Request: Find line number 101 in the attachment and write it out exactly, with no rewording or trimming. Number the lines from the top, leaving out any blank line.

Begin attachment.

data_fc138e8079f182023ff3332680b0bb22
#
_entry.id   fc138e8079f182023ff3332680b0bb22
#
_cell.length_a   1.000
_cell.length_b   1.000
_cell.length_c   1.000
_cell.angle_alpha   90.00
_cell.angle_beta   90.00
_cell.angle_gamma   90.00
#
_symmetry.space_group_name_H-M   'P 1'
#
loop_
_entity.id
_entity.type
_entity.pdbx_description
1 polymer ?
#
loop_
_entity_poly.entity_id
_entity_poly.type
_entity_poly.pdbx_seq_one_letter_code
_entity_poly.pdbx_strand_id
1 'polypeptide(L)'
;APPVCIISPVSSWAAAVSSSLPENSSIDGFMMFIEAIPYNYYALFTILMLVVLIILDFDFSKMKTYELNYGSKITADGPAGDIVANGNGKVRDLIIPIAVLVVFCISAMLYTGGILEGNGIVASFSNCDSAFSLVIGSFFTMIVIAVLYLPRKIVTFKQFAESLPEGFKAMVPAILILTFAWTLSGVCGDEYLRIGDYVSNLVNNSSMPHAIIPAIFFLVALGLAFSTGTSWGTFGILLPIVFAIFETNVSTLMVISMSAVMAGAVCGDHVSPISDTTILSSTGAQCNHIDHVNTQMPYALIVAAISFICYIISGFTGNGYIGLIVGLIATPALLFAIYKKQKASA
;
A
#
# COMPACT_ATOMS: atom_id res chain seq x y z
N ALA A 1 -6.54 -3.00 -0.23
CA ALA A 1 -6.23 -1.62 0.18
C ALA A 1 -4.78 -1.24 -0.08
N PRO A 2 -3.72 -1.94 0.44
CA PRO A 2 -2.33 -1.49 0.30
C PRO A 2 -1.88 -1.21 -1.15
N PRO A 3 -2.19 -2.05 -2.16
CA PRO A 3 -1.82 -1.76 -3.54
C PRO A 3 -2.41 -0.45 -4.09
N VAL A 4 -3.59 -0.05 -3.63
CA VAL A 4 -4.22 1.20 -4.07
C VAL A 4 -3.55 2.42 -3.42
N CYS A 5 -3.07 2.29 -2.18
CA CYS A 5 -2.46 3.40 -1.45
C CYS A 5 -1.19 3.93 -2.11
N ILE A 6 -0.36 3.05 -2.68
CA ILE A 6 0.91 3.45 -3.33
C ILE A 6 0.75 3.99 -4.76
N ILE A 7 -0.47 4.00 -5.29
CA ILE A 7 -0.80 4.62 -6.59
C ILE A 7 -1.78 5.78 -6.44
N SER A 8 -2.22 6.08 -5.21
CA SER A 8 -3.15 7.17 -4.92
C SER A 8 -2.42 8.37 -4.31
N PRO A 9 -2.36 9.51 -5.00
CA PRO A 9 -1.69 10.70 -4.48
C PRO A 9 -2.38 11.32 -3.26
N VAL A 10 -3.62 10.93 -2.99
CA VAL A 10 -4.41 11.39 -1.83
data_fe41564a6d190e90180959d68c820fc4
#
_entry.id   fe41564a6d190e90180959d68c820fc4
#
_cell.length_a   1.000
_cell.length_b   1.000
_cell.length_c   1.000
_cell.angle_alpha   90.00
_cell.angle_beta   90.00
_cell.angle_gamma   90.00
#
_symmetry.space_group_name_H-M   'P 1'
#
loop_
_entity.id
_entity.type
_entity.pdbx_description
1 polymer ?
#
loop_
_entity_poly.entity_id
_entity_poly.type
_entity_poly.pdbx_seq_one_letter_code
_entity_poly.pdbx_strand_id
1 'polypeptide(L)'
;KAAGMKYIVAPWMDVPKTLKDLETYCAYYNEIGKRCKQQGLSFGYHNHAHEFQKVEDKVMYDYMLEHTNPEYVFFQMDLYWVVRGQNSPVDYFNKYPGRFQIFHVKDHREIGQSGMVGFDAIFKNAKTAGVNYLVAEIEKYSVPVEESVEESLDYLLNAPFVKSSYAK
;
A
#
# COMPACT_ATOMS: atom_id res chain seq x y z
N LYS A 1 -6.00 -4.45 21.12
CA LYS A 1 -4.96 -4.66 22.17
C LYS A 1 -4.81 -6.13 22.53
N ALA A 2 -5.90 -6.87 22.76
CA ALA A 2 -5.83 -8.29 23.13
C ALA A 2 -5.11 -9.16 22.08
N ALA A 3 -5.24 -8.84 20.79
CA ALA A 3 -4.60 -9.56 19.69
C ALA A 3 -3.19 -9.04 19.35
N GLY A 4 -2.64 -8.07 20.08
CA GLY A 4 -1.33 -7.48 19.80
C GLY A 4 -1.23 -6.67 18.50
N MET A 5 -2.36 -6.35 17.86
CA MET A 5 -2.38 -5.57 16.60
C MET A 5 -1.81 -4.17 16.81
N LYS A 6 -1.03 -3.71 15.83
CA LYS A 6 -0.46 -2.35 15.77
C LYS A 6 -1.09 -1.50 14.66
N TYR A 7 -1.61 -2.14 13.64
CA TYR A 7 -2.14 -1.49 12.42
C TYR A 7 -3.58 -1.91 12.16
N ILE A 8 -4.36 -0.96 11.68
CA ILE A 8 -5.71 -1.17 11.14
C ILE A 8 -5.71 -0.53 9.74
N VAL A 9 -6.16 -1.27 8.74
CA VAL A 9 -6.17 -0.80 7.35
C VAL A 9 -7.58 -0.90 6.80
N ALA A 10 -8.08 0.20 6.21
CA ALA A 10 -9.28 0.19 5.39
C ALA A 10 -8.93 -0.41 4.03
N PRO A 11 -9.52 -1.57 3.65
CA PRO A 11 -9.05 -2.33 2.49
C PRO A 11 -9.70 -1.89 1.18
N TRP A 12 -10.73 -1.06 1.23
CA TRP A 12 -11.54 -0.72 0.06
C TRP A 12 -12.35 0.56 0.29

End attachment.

C GLY A 4 -1.23 -6.67 18.50